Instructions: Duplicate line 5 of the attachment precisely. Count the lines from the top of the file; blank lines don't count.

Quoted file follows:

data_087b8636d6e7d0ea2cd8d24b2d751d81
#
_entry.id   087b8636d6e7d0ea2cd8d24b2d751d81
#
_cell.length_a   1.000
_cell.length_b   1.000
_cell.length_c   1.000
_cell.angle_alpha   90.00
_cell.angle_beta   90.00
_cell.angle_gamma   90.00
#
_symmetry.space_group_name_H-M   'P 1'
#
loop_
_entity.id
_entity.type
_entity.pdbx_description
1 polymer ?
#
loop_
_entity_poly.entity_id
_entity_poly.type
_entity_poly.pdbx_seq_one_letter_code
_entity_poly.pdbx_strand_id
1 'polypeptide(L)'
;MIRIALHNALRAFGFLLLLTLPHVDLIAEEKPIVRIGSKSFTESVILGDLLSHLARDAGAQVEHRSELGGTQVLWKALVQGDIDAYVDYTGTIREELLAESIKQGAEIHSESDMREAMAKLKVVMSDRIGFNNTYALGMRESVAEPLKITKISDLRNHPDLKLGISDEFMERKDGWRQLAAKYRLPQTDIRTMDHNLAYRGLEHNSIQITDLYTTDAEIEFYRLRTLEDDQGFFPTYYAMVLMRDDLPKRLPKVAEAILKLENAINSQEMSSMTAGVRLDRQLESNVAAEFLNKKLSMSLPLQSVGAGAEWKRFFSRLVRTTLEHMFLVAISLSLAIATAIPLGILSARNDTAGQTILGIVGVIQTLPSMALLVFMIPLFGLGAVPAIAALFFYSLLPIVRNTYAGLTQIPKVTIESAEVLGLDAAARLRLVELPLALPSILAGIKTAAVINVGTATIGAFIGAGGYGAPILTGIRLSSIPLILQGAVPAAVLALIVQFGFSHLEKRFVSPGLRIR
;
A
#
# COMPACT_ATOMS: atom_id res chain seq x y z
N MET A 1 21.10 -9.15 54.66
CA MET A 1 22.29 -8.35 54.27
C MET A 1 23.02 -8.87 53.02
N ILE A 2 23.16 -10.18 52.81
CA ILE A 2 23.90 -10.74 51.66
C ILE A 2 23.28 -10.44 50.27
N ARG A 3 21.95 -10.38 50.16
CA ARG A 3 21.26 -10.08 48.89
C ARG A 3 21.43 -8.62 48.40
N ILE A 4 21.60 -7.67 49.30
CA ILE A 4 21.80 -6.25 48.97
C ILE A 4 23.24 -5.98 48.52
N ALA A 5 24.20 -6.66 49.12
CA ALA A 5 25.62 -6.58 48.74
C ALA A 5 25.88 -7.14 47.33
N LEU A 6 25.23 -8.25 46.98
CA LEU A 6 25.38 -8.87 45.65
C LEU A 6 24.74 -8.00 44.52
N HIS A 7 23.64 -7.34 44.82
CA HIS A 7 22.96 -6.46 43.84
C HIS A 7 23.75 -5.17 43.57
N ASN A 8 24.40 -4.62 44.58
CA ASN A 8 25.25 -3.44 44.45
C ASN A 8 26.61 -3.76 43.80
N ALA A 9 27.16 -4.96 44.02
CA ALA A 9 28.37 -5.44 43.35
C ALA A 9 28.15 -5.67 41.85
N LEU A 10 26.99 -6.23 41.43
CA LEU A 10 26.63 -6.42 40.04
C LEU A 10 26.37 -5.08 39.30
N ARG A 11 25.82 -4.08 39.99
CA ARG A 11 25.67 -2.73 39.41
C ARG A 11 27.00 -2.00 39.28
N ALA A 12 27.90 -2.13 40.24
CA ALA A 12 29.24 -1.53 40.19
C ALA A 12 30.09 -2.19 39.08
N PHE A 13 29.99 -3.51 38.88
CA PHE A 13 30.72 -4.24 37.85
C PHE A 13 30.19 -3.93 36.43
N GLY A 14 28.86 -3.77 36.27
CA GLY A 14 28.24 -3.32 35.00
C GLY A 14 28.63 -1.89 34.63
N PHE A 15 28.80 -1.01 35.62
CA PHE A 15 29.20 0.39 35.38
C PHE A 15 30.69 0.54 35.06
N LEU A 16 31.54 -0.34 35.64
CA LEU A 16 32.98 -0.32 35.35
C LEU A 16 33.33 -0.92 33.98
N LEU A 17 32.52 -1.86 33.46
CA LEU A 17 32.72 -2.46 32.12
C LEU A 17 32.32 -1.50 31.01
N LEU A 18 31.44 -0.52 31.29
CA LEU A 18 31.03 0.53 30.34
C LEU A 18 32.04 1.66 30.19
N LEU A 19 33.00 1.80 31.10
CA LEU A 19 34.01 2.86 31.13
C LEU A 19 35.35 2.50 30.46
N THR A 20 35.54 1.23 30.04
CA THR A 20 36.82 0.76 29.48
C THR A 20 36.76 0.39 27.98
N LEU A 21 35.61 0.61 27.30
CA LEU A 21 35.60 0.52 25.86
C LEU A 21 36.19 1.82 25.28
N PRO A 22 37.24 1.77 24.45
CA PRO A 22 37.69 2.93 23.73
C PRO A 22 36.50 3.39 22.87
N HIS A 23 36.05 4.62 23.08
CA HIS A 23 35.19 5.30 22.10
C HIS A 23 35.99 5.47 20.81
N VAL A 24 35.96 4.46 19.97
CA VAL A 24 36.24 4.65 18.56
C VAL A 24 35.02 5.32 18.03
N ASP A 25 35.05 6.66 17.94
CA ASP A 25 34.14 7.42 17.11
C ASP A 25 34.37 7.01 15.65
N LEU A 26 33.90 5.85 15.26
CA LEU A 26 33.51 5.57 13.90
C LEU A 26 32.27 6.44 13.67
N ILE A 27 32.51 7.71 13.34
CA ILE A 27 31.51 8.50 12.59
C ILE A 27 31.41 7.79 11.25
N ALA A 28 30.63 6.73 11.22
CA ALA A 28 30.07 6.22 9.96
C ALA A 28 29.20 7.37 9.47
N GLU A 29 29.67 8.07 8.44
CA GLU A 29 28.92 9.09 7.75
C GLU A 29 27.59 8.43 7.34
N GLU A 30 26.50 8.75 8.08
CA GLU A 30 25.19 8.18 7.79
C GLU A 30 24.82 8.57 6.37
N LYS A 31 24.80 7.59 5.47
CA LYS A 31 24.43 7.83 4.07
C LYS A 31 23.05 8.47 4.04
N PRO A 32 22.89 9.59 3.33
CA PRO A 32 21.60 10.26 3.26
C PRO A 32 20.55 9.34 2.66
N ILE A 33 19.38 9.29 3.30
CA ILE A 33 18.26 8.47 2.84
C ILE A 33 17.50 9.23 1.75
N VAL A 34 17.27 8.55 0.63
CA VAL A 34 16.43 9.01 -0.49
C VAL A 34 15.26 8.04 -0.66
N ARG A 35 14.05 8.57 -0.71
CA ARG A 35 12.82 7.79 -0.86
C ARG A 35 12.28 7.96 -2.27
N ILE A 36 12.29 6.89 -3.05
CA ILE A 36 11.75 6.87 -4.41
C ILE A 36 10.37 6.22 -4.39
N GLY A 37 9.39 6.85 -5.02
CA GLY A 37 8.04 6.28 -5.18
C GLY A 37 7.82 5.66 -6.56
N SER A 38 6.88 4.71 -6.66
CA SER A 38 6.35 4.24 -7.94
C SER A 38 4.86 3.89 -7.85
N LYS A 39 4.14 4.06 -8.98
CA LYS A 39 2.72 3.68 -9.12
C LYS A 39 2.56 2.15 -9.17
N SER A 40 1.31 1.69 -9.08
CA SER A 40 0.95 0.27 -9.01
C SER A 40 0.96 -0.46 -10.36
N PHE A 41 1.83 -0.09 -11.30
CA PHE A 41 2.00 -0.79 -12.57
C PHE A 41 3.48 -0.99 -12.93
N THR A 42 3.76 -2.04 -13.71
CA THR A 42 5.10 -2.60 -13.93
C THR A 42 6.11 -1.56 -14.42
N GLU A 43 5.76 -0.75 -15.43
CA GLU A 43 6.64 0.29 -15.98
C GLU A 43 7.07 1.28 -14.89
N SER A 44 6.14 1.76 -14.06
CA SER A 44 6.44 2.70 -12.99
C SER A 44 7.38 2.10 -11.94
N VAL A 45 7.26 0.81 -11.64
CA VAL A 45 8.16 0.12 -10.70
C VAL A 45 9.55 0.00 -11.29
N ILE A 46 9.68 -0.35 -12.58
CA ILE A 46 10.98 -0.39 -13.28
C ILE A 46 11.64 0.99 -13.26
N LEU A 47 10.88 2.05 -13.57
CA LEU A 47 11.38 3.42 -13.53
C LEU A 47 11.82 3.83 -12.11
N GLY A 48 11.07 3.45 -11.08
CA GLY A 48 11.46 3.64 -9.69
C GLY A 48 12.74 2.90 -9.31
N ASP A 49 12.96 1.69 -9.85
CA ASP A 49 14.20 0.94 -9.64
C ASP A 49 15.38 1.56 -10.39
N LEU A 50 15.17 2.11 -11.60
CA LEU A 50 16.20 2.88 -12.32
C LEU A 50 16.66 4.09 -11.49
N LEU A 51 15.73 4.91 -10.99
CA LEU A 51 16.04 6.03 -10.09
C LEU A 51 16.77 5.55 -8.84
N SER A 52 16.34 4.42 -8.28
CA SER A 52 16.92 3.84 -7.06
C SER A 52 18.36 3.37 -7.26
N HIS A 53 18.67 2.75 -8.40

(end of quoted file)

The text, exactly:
_cell.length_a   1.000